Washington, D.C., September 27, 2019 — Algerian authorities should immediately release journalist Sofiane Merakchi and drop any charges against him, the Committee to Protect Journalists said today.
On September 22, police arrested Merakchi, a freelance correspondent for the Beirut-based TV channel Al Mayadeen and other foreign news agencies, at his personal office in Algiers, according to news reports.
Yesterday, the Bir Mourad Rais First Instance Court in Algiers charged Merakchi with working for foreign news outlets without a license and evading customs authorities while importing broadcasting equipment, according to news reports. The court ordered Merakchi to be sent to El Harrach prison, in a suburb of Algiers, for pre-trial detention, according to reports.
If found guilty, Merakchi could face two to seven years in prison for the customs evasion charge, plus a fine in relation to the value of the equipment, according to Algeria’s penal code. CPJ could not determine the potential penalty if Merakchi were found guilty on the charge of working with foreign outlets without a license.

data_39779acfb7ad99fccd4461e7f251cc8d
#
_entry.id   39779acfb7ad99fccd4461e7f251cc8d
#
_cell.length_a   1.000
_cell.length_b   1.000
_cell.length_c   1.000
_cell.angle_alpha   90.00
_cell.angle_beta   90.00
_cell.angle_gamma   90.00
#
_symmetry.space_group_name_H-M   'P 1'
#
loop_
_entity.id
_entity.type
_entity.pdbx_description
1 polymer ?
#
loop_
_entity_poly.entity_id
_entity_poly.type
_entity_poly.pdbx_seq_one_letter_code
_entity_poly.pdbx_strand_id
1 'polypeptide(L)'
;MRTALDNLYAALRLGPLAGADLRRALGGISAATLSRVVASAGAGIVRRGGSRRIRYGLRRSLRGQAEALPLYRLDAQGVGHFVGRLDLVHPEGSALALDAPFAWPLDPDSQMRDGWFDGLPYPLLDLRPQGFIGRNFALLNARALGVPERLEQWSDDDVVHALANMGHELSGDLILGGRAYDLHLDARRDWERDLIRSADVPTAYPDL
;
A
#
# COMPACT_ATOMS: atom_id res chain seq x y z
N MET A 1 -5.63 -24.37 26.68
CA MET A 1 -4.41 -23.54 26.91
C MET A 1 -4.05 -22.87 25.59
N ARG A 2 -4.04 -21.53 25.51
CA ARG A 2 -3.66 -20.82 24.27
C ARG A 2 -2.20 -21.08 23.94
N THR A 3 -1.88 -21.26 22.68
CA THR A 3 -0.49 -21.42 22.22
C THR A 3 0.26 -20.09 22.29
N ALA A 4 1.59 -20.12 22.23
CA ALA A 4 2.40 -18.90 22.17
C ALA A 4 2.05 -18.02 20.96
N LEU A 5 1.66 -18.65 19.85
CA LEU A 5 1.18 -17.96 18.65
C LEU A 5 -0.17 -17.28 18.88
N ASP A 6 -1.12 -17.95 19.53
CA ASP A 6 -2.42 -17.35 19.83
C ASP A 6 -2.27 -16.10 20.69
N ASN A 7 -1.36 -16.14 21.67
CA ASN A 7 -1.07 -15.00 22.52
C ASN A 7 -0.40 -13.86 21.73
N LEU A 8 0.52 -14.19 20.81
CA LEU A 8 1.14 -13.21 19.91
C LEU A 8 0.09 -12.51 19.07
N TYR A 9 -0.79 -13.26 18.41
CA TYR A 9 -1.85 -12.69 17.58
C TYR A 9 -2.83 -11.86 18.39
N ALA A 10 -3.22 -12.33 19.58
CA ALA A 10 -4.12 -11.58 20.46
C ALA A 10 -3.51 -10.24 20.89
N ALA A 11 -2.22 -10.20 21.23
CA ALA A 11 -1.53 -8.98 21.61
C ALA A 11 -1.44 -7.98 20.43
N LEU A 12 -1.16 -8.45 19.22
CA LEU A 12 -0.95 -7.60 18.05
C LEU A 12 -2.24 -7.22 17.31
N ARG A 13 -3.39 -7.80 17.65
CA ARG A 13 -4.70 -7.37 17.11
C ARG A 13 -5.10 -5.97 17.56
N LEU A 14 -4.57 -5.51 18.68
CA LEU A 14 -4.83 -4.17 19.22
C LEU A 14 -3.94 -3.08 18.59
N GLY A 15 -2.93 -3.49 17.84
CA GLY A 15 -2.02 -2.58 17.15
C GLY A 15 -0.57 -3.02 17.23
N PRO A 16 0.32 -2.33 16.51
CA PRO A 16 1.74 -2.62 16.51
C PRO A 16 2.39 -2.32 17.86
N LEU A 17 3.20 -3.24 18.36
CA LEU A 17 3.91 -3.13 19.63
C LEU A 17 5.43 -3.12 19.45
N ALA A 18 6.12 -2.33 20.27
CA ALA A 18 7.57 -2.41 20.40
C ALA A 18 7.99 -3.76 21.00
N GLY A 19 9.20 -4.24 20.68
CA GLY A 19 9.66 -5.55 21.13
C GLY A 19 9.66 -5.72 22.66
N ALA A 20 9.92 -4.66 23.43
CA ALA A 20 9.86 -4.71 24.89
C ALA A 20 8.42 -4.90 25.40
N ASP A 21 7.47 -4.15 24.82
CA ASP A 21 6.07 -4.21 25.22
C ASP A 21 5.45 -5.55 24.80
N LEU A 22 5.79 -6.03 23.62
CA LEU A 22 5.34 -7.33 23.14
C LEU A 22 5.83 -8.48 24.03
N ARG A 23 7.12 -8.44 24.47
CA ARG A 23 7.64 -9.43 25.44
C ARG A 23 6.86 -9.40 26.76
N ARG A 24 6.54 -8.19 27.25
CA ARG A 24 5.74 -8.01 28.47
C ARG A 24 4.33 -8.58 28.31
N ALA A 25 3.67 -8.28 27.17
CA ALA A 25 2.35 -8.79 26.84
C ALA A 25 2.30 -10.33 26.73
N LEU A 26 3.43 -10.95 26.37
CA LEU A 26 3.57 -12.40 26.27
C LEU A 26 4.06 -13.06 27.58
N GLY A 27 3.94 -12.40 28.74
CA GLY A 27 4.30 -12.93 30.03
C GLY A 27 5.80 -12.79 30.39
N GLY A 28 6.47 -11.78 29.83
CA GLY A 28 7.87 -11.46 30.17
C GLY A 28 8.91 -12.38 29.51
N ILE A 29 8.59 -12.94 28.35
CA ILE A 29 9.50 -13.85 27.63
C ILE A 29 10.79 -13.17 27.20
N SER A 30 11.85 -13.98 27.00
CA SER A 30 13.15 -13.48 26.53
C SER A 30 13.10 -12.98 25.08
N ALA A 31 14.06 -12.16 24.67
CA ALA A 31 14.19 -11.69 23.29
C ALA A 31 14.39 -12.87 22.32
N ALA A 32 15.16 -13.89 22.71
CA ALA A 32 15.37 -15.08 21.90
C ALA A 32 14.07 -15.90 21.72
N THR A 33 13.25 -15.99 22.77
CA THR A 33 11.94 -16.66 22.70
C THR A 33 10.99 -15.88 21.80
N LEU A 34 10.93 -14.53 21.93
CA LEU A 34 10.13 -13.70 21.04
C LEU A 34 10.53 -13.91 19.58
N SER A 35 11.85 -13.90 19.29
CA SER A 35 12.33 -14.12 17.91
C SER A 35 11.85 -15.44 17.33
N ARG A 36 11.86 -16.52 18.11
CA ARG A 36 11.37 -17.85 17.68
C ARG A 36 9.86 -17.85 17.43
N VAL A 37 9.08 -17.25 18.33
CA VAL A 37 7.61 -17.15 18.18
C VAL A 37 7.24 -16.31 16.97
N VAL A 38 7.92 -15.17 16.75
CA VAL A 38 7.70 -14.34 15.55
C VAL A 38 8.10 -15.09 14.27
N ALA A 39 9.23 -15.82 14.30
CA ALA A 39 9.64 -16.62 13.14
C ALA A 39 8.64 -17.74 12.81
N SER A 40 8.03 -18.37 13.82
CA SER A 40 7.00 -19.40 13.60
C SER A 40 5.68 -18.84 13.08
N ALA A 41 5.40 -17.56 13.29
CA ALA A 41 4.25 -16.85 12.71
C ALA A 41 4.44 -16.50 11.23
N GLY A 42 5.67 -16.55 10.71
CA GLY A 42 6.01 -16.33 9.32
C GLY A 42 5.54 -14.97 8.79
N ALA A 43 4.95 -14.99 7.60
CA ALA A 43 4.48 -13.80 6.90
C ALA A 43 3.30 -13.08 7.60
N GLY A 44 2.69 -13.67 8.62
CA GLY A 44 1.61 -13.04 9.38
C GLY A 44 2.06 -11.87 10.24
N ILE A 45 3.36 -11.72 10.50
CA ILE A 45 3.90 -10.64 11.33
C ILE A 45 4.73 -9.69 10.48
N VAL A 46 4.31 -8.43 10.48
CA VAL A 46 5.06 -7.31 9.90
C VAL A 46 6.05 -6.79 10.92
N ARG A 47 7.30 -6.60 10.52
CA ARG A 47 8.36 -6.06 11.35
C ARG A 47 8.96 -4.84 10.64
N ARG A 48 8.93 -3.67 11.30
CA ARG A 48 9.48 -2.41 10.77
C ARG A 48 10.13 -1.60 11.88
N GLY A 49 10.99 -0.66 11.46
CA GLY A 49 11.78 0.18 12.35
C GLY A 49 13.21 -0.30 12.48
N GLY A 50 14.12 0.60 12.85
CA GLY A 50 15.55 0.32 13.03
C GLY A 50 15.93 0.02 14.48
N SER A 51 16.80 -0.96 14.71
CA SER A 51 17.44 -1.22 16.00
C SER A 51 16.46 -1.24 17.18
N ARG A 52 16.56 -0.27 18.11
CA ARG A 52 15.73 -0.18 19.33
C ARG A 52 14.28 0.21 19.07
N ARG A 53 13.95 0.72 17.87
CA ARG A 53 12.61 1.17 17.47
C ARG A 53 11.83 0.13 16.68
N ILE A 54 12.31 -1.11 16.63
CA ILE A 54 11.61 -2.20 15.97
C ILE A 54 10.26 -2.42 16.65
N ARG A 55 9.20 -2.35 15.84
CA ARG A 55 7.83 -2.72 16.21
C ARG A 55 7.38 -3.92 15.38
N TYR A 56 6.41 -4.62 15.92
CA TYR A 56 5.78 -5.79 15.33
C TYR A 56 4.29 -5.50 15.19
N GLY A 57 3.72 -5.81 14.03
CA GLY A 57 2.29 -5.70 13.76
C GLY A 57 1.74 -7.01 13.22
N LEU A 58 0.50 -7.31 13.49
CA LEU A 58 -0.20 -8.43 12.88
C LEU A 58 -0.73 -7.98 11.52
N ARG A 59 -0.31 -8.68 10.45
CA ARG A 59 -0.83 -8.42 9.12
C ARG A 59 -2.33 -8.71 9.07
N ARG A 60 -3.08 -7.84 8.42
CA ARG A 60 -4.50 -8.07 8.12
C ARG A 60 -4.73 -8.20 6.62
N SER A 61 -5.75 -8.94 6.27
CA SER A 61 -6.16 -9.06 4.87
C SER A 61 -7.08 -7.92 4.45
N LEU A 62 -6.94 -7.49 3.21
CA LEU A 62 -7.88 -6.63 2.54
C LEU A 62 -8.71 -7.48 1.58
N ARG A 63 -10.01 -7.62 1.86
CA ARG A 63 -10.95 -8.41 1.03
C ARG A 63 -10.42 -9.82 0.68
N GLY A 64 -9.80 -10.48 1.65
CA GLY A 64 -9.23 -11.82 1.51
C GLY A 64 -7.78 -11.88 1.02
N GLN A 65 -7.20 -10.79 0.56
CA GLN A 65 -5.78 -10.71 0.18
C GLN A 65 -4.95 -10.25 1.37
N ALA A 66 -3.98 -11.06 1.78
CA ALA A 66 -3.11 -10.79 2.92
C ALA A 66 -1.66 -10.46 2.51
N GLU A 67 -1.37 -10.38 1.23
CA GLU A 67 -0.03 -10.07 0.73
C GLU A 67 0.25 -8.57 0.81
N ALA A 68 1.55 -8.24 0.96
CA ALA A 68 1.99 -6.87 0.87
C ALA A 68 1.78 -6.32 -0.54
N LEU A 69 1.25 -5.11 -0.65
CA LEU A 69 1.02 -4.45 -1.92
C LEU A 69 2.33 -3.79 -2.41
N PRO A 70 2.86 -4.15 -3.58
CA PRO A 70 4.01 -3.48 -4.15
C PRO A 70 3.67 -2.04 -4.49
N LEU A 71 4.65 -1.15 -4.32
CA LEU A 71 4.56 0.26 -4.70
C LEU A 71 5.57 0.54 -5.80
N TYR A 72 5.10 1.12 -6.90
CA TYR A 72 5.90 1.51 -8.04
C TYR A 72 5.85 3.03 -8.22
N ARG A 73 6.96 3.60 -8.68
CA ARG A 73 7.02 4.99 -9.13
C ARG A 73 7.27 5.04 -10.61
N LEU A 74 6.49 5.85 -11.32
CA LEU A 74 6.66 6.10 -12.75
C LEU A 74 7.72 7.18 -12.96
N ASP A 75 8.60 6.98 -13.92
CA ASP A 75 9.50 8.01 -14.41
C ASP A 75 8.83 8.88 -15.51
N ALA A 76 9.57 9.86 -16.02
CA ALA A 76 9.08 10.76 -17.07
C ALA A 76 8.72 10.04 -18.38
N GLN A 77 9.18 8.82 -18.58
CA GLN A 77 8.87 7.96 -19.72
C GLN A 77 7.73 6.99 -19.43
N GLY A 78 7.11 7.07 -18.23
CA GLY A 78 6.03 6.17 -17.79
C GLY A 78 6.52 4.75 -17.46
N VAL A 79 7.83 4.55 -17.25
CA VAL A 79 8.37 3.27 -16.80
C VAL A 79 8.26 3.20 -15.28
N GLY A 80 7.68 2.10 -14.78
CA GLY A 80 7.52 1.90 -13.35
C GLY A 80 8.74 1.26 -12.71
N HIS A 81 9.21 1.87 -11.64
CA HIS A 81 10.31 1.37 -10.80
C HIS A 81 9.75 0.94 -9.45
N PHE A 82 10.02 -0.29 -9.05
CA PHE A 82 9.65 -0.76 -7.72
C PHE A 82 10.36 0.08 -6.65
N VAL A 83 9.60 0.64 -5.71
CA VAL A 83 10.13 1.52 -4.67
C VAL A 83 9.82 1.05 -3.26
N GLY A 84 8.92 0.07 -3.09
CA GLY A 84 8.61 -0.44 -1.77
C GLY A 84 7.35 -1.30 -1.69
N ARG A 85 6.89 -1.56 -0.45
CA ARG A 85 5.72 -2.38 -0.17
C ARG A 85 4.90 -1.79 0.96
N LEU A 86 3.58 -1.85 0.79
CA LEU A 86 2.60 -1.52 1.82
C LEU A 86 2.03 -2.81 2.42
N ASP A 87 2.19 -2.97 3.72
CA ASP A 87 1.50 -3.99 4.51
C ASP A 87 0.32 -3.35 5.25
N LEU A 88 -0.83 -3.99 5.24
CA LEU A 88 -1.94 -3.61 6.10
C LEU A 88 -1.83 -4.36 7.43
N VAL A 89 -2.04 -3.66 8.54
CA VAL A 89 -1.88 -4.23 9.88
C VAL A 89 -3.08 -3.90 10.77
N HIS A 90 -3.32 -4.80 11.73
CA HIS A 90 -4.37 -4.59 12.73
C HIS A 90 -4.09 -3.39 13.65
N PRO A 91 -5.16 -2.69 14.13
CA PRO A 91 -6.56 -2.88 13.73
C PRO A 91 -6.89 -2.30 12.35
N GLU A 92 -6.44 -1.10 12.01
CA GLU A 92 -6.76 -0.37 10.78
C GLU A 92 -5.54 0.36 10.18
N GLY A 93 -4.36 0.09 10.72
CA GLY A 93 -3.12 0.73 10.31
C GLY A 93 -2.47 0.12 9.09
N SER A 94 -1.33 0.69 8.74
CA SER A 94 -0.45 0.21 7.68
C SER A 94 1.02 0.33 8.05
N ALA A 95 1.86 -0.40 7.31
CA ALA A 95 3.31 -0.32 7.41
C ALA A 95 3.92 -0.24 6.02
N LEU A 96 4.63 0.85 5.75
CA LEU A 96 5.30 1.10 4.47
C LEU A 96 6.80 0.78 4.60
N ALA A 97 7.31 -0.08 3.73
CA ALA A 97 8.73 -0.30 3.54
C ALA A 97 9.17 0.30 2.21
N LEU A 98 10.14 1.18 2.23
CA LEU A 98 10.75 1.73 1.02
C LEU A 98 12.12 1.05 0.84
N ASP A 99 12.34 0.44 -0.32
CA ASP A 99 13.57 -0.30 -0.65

Merakchi’s lawyer, Fatma Al-Zahraa Ben Berham, told news website TSA Algeria that the journalist will appeal the charges and the pre-trial detention.
“Sofiane Merakchi’s arrest and the charges against him show that Algerian authorities will stop at nothing to keep a lid on coverage of events taking place in the country,” said CPJ Middle East and North Africa Program Coordinator Sherif Mansour. “Authorities must immediately release Merakchi and allow journalists in the country to report freely.”
Merakchi recently covered protests in Algiers calling for new presidential elections. President Abdelaziz Bouteflika resigned in April, after protests dissuaded him from seeking a fifth term in office, according to news reports.
Since February, Algerian authorities have censored reporting, expelled foreign journalists covering the protests, blocked websites, and suspended journalists over their coverage of the protests, according to CPJ reporting.
Algeria’s Ministry of Justice did not immediately respond to CPJ’s emailed request for comment.